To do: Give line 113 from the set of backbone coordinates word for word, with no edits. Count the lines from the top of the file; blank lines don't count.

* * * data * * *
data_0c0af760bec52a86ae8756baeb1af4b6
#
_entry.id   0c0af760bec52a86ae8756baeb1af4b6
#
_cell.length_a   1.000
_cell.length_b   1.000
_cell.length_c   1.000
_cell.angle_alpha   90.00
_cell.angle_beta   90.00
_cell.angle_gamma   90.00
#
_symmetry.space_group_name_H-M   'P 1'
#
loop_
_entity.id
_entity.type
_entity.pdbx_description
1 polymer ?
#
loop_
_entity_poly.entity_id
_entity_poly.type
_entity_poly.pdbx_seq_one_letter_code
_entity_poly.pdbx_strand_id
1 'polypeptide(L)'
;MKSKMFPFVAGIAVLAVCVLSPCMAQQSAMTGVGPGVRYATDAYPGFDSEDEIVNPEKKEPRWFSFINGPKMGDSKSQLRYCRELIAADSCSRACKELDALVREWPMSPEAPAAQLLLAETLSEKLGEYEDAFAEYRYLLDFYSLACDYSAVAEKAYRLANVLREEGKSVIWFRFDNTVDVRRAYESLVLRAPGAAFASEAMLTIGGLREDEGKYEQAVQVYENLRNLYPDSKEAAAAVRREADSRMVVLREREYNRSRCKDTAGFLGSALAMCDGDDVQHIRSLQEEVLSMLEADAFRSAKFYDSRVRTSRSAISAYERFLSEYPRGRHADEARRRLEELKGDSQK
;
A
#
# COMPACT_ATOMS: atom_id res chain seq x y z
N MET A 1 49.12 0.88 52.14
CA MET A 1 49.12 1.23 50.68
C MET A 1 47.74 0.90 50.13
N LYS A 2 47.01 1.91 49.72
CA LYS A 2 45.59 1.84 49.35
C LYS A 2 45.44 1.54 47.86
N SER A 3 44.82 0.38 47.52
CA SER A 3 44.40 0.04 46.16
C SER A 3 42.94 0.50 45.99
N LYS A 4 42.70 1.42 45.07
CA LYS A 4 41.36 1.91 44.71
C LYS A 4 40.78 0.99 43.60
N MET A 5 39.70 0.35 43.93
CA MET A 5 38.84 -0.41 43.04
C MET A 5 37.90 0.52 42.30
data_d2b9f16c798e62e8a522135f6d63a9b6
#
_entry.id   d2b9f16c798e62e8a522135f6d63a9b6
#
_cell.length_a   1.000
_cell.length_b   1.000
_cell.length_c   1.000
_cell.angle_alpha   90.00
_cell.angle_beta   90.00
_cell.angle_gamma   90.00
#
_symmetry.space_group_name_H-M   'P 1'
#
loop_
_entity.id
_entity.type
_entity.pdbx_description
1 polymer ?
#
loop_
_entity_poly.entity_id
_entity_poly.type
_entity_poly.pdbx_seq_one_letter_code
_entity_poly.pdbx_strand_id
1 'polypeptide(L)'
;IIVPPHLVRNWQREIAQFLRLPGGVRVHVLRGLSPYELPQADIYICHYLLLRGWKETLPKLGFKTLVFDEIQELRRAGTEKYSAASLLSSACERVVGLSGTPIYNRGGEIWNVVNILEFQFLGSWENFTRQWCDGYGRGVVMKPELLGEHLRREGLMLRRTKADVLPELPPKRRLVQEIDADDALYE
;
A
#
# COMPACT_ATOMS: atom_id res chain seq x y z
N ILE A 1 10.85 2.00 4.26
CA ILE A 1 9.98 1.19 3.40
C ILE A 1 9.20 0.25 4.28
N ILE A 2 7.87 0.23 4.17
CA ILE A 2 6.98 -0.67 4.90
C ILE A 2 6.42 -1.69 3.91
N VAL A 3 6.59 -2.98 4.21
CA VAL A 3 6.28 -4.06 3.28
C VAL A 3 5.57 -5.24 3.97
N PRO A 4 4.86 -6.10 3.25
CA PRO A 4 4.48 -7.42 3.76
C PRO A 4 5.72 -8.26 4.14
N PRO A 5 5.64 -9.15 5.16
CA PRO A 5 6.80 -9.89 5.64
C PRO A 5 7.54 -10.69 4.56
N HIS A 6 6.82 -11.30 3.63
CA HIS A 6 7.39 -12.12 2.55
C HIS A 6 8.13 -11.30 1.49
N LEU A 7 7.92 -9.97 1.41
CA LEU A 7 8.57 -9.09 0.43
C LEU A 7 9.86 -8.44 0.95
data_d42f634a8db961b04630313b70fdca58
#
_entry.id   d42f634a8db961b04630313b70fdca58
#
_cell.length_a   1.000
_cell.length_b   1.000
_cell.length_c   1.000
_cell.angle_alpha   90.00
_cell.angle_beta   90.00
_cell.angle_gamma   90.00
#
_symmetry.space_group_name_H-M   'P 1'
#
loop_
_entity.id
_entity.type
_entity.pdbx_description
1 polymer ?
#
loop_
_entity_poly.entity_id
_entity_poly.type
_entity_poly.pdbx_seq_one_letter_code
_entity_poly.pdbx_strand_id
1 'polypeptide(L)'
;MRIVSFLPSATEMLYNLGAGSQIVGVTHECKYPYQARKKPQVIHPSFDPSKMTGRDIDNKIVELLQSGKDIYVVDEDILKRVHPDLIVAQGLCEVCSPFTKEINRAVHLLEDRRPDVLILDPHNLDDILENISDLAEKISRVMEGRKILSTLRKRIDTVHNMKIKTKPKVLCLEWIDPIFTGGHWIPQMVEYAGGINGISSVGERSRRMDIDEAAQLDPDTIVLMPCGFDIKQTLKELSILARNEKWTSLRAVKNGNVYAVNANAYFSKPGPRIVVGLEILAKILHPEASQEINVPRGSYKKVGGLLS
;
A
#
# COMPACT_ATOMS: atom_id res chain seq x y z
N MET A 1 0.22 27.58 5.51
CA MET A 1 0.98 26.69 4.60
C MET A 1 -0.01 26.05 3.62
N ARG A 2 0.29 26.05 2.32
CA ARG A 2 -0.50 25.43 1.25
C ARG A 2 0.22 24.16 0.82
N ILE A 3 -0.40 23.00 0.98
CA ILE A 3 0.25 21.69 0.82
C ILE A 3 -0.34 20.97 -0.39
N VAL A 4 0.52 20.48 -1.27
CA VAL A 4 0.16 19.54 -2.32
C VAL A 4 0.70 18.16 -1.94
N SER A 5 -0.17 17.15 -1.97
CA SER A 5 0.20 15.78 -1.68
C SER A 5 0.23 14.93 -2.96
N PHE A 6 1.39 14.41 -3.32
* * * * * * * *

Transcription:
_entity.pdbx_description